Jerome Forrest was an economist, trade negotiator and an Army intelligence officer in the Far East during World War II. He attended the University of Maryland as a graduate student for a brief period in spring 1951. The Jerome Forrest papers, which cover the period from 1945 to 1995, include correspondence between Forrest and former University of Maryland history professor Dr. Gordon W. Prange as well as accounts of interrogations of former members of the Japanese army concerning the Battle of Wake Island in which he participated. In addition there are articles by Forrest and others concerning General Douglas McArthur and post-World War II Japan as well as Japanese publications and U.S. Army reports from this era. There is also a photograph of Dr. Prange and Jerome Forrest, a U.S. War Department personnel file, and editorial work papers from the period of time where Forrest worked as an economist and trade negotiator.
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1.50 Linear Feet
The Jerome Forrest papers, which cover the period from 1945 to 1995, consist primarily of correspondence with University of Maryland professor Gordon W. Prange, University of Maryland President Harry Clifton Byrd, and members of the U.S. military and working papers from various editorial projects. The collection also contains interrogations conducted by Dr. Prange and Forrest with former members of the Japanese army concerning the Battle of Wake Island. There are notes on the Battle of Wake Island taken by Forrest, a photograph of Dr. Prange and Forrest, and a personnel file documenting Forrest's employment with the U.S. War Department. The collection also contains publications concerning the Far East and Japan pre-World War II and post-World War II, including publications by Forrest such as General MacArthur and His Vanishing War History, published by The Reporter in 1952, and publications not by Forrest such as The Japanese Emperor and the War by Yasumasa Matsudaira. Reports by the U.S. Army, including Interrogation report no. 0447, an Investigation of the Pearl Harbor attack by the 79th Congress, and "Japan's Struggle to End the War" by the U.S. Strategic Bombing Survey are also included in the collection to provide context for Forrest's publications and research. Work papers concerning an article written by Forrest titled "Japan's Greatest Blunder?" are also included in this collection.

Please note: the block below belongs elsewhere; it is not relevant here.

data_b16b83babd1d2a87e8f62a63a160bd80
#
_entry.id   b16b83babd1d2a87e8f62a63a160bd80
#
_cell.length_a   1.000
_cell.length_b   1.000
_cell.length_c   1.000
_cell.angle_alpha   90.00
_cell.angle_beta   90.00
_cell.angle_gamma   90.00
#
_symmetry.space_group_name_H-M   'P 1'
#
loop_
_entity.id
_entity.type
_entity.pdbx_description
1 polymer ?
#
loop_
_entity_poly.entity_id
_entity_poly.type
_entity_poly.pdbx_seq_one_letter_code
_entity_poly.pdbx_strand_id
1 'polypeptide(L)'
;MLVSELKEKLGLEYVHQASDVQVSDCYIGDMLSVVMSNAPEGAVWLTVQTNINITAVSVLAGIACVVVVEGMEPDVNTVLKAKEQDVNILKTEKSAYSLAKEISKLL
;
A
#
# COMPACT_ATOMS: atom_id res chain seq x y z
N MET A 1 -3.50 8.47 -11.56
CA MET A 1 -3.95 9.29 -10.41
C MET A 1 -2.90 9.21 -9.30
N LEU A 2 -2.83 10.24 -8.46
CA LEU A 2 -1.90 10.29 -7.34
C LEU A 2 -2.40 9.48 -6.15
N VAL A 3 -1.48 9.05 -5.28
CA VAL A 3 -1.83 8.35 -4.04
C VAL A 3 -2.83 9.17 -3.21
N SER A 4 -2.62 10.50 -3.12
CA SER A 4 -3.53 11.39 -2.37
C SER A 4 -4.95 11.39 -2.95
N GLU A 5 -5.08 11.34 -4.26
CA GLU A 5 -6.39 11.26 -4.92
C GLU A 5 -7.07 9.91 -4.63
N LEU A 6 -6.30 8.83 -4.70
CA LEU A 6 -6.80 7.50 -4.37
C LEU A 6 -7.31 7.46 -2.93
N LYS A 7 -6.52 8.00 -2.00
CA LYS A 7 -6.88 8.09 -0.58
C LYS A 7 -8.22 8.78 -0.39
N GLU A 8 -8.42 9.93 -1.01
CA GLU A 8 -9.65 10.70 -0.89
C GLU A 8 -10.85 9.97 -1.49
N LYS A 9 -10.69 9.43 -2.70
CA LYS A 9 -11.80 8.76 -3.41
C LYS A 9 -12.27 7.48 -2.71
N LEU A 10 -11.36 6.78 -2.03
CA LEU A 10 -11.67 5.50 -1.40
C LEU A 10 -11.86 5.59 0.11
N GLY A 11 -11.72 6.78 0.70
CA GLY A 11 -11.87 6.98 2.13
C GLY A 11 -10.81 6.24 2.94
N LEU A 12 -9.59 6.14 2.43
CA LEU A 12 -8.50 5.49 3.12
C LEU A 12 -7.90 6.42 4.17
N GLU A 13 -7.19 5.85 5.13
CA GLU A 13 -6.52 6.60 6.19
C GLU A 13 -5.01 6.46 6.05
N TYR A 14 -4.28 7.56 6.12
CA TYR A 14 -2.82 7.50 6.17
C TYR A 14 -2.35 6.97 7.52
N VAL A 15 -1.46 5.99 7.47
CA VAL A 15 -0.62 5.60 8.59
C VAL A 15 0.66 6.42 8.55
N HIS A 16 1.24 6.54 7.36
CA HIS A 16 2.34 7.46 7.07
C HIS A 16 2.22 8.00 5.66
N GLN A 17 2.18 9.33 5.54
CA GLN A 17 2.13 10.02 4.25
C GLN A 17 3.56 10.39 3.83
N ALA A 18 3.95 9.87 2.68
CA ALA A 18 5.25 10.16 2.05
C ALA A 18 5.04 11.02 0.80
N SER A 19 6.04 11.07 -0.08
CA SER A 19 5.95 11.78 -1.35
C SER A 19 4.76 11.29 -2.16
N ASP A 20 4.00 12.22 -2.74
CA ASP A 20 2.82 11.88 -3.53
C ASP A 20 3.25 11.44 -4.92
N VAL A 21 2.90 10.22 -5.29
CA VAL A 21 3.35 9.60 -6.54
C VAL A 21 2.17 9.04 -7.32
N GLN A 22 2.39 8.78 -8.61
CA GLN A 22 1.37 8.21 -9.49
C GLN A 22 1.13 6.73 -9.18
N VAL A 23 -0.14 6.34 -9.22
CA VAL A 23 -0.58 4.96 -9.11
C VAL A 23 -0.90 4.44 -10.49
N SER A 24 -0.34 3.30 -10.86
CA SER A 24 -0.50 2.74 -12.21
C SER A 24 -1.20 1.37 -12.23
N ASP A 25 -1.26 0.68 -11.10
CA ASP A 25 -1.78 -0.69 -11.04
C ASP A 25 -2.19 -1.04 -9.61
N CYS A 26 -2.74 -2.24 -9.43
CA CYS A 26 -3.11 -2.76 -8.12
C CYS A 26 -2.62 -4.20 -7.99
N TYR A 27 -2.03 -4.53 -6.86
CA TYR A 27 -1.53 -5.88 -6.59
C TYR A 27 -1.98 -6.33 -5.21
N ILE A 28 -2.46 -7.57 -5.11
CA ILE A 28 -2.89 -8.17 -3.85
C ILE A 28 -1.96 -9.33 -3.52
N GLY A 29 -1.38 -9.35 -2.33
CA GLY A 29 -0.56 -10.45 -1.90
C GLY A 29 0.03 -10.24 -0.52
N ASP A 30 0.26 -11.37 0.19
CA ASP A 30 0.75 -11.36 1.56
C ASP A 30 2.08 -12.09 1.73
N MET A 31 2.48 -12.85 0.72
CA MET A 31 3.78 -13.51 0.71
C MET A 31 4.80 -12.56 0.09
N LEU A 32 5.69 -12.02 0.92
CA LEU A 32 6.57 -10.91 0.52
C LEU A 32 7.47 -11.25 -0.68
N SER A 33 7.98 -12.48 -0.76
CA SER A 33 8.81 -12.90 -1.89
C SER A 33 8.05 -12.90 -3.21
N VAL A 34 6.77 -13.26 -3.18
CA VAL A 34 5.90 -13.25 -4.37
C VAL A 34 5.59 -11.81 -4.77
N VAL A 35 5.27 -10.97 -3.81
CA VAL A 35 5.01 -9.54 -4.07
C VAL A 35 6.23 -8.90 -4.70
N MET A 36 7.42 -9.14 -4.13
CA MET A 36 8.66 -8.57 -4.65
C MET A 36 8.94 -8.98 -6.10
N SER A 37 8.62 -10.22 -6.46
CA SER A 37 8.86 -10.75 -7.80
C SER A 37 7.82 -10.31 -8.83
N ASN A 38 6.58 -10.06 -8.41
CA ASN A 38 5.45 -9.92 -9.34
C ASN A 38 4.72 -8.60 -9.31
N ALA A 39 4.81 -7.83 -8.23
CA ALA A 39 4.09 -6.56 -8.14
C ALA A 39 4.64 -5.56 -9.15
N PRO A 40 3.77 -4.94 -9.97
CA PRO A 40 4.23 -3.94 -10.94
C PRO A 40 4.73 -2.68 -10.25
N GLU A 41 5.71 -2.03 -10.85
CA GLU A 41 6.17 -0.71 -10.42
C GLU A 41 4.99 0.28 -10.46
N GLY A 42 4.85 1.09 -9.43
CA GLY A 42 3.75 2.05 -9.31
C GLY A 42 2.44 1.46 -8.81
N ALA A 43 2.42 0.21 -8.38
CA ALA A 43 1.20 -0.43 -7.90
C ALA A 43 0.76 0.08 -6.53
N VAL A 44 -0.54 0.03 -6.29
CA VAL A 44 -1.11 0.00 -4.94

Jerome Forrest was born on June 3, 1916, in New York. Before the outbreak of World War II, Forrest was able to complete two years of undergraduate coursework at the College of the City of New York, one year of elementary Japanese at Columbia University, and one year of law school at the New York Law School before enlisting in the army. During his enlistment, he took courses at the Army Intelligence School at Arlington, Virginia, on Japanese language, government, economy, and philosophy. After the war, he met and began working with Gordon W. Prange, a professor of history at the University of Maryland from 1937 to 1980 who was widely known for his research on the attack on Pearl Harbor. From 1947 to 1951, they researched the events surrounding the Battle of Wake Island which occurred shortly after the December 1941 attack on Pearl Harbor. Prange convinced Forrest to enroll at the University of Maryland to begin studying under him as a graduate student to continue their work in Japanese Studies. Forrest enrolled as a graduate student in spring 1951 and took a course on Far Eastern Politics. Forrest's and Dr. Prange's professional relationship waned during this time, and Forrest subsequently withdrew from the university after taking this single course.
Forrest went on to receive a bachelor's degree from Sophia University in Tokyo and become a civilian employee of the army. He later worked as an economist for the Agency for International Development in Japan and Washington in the 1950s and 1960s and worked for the Commerce Department up until the early 1970s. He also served as a trade negotiator in Geneva throughout the 1970s and then as a consultant until his death on May 18, 1998.
The collection is organized as one series.
Jeffrey Stanley, grandson of Jerome Forrest, and his mother, June Stanley, donated the collection to the University of Maryland Libraries in January 2015.
Metal fasteners were removed and replaced plastic clips. Materials were rehoused and placed in folders and acid-free containers and arranged according to type of document.